Lady Mechanika: Pick of the Year for 20111
My top pick of a series for the year 2011 is Aspen Comic’s Lady Mechanika, a comic set within a time-space that melds both billowy Victorian-era dress with cog, gear, and crank structural elements of the industrial steampunk genre.
Issue #3 continues the quest of Lady Mechanika, a woman with mechanical body parts, delving into her own origin. The expanding story arc widens and draws in more characters, including carnies from the Cirque Du Romani in this issue, with one of their own missing. Presumably the missing girl, Seraphina, has undergone the same procedure that manufactured Lady Mechanika.
Keen detective work allows her to assemble the necessary components at each scene needed to discover her past while being hunted down by her adversary, the bitter and deadly Lady Katherine de Winter, Countess of St. Germains, Bearer of the Seventh Key of the Inner Collective. The other adversary is the illustrious Nathaniel Blackpool, a man interested in acquiring the good Lady for his own nefarious schemes. As Mary Harris “Mother” Jones would describe this sort of sordid character “Injustice boils in men’s hearts as does steel in its cauldron, ready to pour forth, white hot, in the fullness of time.” At least two other mechanik creatures have been produced by Blackpool and his cronies’ manufacturing laboratory, one imp-like creature whom Lady Mechanika ultimately befriends before it dies and Seraphina.
Lady Mechanika glides through her world with companions Professor Littleton, who provides safe haven in the city, and Lewis who provides expertise in invention. The cockney accents pace the comic like the churning of gear to gear as it takes a little deciphering, but it definitely enhances the dialog and sets the characters in the period. Sharp wit is displayed often in this book and I find the questioning of Lady Mechanika by the disbelieving young Allie Littleton with their back and forth bantering to be humorous. Apparently, in Allie’s eyes, and probably the rest of the commoners, the legend of Lady Mechanika has become bigger than the actual person as often happens in the real world. The archaic Britannia fashion lends the comic a collector’s edition quality, as a penny novel from an oversea land. The covers often have the painted lady in sharp color oval portrait, as if found in a brooch, with pale paisley background.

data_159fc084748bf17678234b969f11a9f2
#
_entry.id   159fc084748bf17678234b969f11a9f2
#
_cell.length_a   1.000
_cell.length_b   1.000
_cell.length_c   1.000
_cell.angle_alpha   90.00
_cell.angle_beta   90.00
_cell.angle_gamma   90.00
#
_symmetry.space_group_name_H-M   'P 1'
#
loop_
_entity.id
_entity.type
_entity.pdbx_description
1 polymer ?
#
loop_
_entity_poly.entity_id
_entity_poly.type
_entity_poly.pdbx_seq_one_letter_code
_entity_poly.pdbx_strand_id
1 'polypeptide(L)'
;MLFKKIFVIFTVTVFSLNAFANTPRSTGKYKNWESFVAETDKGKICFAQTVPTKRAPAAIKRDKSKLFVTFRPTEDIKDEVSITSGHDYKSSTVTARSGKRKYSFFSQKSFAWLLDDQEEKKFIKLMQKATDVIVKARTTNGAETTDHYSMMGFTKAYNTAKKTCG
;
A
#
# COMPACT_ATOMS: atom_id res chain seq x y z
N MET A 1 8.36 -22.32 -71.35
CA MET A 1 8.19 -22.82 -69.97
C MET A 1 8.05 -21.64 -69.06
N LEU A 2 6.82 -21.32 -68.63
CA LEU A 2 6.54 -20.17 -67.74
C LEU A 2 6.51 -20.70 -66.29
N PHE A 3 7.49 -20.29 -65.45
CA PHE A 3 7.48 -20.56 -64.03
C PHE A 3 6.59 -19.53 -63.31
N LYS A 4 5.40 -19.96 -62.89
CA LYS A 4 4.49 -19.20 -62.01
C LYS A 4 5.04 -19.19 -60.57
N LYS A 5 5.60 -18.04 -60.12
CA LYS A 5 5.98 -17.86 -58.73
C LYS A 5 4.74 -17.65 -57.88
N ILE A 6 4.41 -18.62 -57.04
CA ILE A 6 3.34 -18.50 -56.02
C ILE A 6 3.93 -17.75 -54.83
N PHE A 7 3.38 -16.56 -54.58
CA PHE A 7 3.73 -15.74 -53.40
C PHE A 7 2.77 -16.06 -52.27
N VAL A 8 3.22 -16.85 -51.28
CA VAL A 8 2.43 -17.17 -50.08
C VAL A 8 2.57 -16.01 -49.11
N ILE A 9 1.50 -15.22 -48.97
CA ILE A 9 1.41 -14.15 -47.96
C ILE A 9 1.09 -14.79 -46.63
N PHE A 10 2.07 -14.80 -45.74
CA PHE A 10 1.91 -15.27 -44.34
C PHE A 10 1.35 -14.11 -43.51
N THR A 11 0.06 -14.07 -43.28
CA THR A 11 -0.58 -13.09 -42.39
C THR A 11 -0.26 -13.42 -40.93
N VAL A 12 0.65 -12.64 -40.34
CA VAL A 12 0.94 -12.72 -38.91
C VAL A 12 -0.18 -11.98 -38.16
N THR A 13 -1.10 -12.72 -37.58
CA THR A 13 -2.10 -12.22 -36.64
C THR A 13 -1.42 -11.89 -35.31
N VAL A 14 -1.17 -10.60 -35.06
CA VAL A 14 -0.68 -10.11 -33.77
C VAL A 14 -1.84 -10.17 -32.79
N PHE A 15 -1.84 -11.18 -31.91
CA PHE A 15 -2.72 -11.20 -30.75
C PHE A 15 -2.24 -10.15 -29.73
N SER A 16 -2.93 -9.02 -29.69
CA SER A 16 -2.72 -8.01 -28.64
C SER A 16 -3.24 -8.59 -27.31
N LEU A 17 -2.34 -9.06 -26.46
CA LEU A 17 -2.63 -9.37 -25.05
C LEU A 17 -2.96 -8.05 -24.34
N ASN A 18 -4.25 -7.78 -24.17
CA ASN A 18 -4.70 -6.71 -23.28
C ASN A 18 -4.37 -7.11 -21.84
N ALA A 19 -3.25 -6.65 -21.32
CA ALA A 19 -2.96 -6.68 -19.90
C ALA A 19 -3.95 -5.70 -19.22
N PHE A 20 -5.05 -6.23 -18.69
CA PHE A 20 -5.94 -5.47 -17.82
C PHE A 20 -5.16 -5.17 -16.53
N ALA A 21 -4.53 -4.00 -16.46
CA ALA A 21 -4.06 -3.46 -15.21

From the inventive, constructive mind of Joe Benitez with the brilliant, sharp colors of Peter Steigerwald, Lady Mechanika is in a romantic steampunk gothic universe all her own. Hard like steel but with the elegance of radiating petals she roams through her universe alone despite a few loyal friends resonating in her wake. If it seems contrived I keep bringing up the universe in which she belongs, it’s because all of the vampire, zombie, and barbarian stories have been told. ‘My lord, she may be a punk, for many of them are neither maid, widow, nor wife’ (Shakespeare, 1603). If Lady Mechanika be none of these, she is divine. It’s time for new gods and goddesses to arise, widen their cult, a new world of steampunk, hybrid goth and industrial music personified, or a Steampunkia universe should arise in this character and book. Here’s to Benitez and Steigerwald keeping us enthralled in the new year and continuing to discover the modern Dea in Machina.